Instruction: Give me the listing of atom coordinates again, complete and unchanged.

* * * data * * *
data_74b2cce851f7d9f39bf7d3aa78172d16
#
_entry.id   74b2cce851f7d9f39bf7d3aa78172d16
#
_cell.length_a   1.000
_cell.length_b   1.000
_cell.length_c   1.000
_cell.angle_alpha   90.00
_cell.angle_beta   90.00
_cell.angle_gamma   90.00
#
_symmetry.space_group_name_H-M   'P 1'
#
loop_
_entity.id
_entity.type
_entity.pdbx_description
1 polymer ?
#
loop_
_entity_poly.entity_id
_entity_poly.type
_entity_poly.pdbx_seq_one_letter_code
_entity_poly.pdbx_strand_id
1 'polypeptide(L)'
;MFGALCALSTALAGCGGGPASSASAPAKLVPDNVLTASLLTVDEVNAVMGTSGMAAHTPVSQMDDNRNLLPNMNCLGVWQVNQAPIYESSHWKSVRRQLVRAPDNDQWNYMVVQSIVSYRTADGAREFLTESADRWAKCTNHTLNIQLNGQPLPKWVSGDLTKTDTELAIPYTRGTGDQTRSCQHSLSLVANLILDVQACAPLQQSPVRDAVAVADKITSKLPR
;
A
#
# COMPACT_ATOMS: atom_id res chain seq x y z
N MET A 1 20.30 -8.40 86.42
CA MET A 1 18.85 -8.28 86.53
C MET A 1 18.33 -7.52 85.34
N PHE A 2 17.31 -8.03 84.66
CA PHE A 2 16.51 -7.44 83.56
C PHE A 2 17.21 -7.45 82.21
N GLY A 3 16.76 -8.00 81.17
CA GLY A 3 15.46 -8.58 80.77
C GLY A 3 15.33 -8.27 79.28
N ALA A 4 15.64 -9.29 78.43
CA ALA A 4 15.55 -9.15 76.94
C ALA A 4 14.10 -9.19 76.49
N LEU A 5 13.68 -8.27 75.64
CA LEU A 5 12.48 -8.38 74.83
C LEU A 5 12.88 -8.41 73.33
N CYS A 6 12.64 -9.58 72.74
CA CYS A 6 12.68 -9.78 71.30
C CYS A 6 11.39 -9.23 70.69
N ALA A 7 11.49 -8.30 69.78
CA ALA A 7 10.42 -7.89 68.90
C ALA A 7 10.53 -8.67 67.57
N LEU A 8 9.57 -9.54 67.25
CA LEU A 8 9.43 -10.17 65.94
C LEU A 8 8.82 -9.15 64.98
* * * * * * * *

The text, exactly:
data_74b2cce851f7d9f39bf7d3aa78172d16
#
_entry.id   74b2cce851f7d9f39bf7d3aa78172d16
#
_cell.length_a   1.000
_cell.length_b   1.000
_cell.length_c   1.000
_cell.angle_alpha   90.00
_cell.angle_beta   90.00
_cell.angle_gamma   90.00
#
_symmetry.space_group_name_H-M   'P 1'
#
loop_
_entity.id
_entity.type
_entity.pdbx_description
1 polymer ?
#
loop_
_entity_poly.entity_id
_entity_poly.type
_entity_poly.pdbx_seq_one_letter_code
_entity_poly.pdbx_strand_id
1 'polypeptide(L)'
;MFGALCALSTALAGCGGGPASSASAPAKLVPDNVLTASLLTVDEVNAVMGTSGMAAHTPVSQMDDNRNLLPNMNCLGVWQVNQAPIYESSHWKSVRRQLVRAPDNDQWNYMVVQSIVSYRTADGAREFLTESADRWAKCTNHTLNIQLNGQPLPKWVSGDLTKTDTELAIPYTRGTGDQTRSCQHSLSLVANLILDVQACAPLQQSPVRDAVAVADKITSKLPR
;
A
#
# COMPACT_ATOMS: atom_id res chain seq x y z
N MET A 1 20.30 -8.40 86.42
CA MET A 1 18.85 -8.28 86.53
C MET A 1 18.33 -7.52 85.34
N PHE A 2 17.31 -8.03 84.66
CA PHE A 2 16.51 -7.44 83.56
C PHE A 2 17.21 -7.45 82.21
N GLY A 3 16.76 -8.00 81.17
CA GLY A 3 15.46 -8.58 80.77
C GLY A 3 15.33 -8.27 79.28
N ALA A 4 15.64 -9.29 78.43
CA ALA A 4 15.55 -9.15 76.94
C ALA A 4 14.10 -9.19 76.49
N LEU A 5 13.68 -8.27 75.64
CA LEU A 5 12.48 -8.38 74.83
C LEU A 5 12.88 -8.41 73.33
N CYS A 6 12.64 -9.58 72.74
CA CYS A 6 12.68 -9.78 71.30
C CYS A 6 11.39 -9.23 70.69
N ALA A 7 11.49 -8.30 69.78
CA ALA A 7 10.42 -7.89 68.90
C ALA A 7 10.53 -8.67 67.57
N LEU A 8 9.57 -9.54 67.25
CA LEU A 8 9.43 -10.17 65.94
C LEU A 8 8.82 -9.15 64.98